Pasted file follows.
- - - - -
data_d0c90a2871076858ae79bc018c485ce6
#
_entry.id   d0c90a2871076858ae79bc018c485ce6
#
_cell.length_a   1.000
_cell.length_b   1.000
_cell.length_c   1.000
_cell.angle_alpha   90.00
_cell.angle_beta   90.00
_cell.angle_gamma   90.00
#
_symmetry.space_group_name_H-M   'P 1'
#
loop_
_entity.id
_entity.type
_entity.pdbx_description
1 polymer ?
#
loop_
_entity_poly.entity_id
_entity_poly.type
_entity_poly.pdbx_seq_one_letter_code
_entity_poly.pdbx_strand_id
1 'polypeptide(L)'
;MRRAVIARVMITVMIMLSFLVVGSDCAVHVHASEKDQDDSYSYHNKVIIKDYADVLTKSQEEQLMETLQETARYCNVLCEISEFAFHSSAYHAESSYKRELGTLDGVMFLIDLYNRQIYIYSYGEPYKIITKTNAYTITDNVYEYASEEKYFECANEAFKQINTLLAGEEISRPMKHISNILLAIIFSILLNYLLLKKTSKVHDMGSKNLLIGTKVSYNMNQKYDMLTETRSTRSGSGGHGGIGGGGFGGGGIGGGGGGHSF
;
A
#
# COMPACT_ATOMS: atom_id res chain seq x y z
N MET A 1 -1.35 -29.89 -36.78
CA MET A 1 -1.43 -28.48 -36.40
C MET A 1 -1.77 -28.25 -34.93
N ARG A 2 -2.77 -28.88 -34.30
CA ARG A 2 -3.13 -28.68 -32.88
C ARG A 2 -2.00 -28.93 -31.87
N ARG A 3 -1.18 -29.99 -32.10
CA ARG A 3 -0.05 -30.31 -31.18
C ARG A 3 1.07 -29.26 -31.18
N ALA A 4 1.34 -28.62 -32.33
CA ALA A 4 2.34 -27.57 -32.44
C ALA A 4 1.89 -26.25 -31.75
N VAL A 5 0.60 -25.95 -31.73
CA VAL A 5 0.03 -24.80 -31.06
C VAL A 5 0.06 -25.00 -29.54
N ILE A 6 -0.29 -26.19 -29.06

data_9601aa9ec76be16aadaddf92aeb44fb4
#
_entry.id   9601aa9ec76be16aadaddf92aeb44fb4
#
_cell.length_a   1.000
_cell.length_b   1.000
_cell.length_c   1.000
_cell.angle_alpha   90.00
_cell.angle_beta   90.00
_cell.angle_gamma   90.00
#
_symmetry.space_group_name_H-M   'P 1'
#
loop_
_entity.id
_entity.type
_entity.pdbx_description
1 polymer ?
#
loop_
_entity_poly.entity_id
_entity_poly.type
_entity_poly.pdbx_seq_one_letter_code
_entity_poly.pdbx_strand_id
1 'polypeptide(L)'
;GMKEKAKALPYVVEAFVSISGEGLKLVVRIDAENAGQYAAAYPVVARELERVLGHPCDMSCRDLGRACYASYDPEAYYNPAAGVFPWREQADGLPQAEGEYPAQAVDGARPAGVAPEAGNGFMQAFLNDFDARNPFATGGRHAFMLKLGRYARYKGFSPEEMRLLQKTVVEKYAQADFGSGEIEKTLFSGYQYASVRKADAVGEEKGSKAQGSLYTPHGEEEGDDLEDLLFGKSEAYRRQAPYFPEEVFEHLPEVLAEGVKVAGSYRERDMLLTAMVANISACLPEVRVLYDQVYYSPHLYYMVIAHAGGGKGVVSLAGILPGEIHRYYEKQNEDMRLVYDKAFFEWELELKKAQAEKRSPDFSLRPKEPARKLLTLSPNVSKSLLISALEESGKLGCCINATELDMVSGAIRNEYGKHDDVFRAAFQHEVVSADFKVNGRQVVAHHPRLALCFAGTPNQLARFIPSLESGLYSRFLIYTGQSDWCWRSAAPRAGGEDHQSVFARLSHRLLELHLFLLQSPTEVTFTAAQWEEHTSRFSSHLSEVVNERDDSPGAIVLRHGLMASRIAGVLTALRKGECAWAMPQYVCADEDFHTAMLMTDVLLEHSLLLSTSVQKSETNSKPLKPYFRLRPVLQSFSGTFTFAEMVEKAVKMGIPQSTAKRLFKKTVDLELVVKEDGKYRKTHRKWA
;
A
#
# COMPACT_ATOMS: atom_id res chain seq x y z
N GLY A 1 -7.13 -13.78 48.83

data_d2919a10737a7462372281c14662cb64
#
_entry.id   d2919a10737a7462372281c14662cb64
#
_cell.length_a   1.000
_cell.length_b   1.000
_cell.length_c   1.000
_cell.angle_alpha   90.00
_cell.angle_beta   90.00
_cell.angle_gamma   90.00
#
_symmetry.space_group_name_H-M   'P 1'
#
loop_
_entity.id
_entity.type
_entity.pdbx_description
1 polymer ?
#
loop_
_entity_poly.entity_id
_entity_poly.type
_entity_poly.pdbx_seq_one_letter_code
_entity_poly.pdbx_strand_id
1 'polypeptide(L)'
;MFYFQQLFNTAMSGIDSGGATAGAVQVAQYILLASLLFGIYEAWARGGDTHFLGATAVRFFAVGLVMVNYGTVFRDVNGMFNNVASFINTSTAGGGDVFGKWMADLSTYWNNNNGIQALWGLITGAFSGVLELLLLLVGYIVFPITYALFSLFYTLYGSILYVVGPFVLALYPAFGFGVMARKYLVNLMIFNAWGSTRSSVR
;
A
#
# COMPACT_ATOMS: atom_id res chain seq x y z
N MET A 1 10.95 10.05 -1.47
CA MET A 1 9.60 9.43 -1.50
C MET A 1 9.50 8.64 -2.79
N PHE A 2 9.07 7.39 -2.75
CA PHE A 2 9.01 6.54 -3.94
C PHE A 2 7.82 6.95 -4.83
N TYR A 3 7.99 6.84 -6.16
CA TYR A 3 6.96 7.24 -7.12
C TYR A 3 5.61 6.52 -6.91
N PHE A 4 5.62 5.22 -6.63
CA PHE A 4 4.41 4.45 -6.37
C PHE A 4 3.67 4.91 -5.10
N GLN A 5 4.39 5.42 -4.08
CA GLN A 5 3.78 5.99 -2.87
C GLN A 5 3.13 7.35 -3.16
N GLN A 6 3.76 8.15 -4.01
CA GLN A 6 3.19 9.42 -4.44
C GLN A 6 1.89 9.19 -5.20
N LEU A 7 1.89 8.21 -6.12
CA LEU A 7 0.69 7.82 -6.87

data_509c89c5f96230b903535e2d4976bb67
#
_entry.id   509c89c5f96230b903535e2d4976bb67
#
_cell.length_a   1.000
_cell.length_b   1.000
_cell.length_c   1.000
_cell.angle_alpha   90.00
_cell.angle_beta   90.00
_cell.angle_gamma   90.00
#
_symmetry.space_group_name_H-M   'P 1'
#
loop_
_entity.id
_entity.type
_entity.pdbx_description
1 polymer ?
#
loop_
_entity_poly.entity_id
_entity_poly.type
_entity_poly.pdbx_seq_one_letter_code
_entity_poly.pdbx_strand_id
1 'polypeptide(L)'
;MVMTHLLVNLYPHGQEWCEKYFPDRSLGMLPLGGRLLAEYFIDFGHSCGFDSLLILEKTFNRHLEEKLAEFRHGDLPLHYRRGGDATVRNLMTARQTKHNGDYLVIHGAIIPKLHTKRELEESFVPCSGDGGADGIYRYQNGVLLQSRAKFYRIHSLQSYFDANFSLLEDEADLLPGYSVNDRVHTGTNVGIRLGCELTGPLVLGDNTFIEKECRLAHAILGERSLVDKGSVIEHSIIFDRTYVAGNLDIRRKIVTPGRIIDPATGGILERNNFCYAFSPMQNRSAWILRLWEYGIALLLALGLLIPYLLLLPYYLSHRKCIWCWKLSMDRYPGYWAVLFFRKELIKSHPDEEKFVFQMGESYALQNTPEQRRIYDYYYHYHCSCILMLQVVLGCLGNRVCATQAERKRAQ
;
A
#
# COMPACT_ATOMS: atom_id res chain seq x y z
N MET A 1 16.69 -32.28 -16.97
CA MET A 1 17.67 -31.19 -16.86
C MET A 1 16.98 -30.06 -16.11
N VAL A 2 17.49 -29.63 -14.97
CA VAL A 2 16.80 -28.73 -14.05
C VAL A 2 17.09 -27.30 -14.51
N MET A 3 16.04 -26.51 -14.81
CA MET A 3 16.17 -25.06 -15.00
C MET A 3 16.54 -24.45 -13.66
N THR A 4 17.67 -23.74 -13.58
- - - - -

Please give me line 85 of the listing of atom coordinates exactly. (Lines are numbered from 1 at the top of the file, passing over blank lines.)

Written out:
_cell.angle_alpha   90.00